03/25/2014 3:41PM

Ralph Wilson, Thoroughbred owner/breeder and Buffalo Bills founder, dead at 95

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Ralph Wilson, the founder and owner of the NFL’s Buffalo Bills and a Thoroughbred owner and breeder, has died at the age of 95.

Wilson is best known in the Thoroughbred world for breeding 1991 Breeders’ Cup Juvenile winner Arazi, whom he sold for $350,000 to Allen Paulson at the 1989 Keeneland November breeding stock sale. Running in the colors of Paulson’s Brookside Farm, the son of Blushing Groom won seven of his eight starts as a juvenile, capturing three Group 1 events in France before his electrifying win at Churchill Downs. Honored as Horse of the Year in Europe, Arazi was a Group 2 winner in France as a 3-year-old, but fizzled as the favorite in the Kentucky Derby.

In the name of his Oxford Stable, Wilson raced homebred graded stakes winners Key Dancer and Doubles Partner. He also bred and sold Jim French, whose six stakes victories included the 1971 Santa Anita Derby and who was the subject of an ownership controversy at the end of his racing career.

Wilson also gained notoriety for establishing a buyback record that stood for 23 years, purchasing back a Northern Dancer colt he had bred for $7.5 million at the 1985 Keeneland July yearling sale.

Wilson was one of the founding owners of the American Football League – which the National Football League merged with in 1970 – and was the longest-tenured active owner in the NFL. Formerly a minority owner of the Detroit Lions, Wilson founded the Bills in 1959. Under the owner’s stewardship, the Bills made four consecutive Super Bowl appearances in the early 1990s. Wilson was a member of the 2009 class of the Pro Football Hall of Fame.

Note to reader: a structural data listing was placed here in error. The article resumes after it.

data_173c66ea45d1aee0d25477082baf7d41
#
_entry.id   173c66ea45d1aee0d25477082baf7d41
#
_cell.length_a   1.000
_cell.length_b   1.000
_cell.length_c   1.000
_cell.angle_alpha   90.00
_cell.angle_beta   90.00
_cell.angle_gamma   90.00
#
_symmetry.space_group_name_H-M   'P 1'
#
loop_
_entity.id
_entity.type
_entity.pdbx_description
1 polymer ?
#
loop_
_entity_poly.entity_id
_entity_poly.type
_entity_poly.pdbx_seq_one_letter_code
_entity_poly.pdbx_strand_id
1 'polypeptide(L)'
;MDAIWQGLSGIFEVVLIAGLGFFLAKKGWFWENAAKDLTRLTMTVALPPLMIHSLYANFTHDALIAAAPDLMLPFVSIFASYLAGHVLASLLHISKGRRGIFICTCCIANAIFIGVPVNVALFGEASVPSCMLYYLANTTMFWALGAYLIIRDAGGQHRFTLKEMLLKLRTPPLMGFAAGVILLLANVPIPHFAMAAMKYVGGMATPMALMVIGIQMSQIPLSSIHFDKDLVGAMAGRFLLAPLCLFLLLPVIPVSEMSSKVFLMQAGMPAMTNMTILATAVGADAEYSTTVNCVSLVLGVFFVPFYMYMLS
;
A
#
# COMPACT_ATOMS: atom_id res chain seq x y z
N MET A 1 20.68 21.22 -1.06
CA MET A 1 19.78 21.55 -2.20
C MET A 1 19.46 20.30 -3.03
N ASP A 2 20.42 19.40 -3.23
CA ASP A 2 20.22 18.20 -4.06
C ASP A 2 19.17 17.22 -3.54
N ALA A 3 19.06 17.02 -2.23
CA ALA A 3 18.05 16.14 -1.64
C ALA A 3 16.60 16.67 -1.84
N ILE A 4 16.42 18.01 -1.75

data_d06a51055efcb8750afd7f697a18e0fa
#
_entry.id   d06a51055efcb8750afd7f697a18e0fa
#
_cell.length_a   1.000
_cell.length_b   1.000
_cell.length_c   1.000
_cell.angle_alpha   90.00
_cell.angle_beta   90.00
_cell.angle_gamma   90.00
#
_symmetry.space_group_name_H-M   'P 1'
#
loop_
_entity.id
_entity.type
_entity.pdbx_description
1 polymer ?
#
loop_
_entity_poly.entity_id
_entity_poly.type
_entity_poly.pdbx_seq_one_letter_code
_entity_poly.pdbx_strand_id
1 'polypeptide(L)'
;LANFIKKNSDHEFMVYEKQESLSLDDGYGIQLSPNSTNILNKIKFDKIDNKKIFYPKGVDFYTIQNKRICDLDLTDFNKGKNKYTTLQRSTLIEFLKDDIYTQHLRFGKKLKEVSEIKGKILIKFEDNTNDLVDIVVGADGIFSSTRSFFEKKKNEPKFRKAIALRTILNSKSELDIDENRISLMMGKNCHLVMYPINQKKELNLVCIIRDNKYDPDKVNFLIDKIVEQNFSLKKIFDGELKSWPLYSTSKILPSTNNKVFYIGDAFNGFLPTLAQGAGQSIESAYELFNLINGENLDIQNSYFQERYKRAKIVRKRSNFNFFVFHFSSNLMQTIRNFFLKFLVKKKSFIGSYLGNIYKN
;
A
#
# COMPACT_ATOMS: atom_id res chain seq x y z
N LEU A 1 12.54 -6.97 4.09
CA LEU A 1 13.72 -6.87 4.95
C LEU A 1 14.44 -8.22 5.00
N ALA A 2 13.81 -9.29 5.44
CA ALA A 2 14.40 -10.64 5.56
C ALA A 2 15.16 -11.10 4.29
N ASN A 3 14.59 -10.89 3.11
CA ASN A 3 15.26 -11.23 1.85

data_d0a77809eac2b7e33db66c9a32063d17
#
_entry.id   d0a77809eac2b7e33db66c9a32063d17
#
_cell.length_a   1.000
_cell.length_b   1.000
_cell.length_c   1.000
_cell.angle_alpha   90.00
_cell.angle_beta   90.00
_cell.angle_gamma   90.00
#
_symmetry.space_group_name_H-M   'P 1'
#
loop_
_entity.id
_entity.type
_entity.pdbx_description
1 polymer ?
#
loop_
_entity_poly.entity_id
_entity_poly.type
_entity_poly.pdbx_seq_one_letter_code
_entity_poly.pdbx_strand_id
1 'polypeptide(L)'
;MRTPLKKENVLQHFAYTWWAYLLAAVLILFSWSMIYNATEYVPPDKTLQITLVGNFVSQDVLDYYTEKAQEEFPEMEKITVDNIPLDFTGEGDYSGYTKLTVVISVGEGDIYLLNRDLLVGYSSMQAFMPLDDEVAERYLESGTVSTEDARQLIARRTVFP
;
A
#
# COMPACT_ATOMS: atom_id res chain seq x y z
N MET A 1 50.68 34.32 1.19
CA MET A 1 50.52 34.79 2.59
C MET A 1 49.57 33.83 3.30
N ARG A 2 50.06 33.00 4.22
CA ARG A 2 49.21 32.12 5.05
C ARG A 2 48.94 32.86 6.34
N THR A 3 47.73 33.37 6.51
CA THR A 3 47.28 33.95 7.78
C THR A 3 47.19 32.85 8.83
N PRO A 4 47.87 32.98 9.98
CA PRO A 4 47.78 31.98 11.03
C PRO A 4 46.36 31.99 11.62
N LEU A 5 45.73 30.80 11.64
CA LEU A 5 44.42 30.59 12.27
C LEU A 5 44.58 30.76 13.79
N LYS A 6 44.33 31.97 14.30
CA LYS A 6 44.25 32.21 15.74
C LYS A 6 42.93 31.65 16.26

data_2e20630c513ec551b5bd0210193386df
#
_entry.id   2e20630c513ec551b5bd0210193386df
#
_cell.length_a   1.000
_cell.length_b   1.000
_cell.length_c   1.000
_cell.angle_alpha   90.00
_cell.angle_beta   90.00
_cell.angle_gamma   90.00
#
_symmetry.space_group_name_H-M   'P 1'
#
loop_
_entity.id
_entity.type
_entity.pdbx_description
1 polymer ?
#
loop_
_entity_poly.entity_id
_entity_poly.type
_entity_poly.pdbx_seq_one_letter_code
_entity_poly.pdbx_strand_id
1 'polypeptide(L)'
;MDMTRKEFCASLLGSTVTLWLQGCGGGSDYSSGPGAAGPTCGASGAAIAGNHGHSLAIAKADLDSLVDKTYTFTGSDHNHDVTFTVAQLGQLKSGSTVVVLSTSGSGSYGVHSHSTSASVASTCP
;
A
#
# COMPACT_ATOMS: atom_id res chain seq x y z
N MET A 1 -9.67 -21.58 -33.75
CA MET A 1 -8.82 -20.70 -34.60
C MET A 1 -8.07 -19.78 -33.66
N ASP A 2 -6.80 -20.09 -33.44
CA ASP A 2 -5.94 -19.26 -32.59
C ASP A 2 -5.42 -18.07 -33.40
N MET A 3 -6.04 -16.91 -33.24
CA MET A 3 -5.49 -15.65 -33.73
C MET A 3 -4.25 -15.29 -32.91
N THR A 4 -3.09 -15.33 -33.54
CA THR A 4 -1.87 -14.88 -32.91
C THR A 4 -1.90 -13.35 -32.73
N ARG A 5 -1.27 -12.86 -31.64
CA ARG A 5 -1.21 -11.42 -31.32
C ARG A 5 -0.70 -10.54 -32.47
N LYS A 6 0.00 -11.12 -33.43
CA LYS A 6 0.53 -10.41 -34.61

Wilson was born in Columbus, Ohio, on Oct. 17, 1918, and moved to Detroit during his youth. He graduated from the University of Virginia and went to law school at the University of Michigan before enlisting in the Navy during World War II. Following the war, he took over his father’s insurance business and eventually founded Ralph Wilson Industries, securing the fortune that he would later invest in the sports world, as well as in philanthropy and education.

The Bills have held their summer training camp at St. John Fisher College in Rochester, N.Y., since 2000; the owner helped fund construction of a building that houses the school’s College of Education, which is named in his honor. Wilson also founded the Ralph Wilson Medical Research Foundation, established grants for sports fields in Buffalo and Detroit, and made charitable contributions to a number of other organizations in the Western New York area.

Wilson is survived by his wife Mary and two daughters Christy and Edith. He was preceded in death by daughter Linda Bogdan, the first female scout in the NFL, in 2009.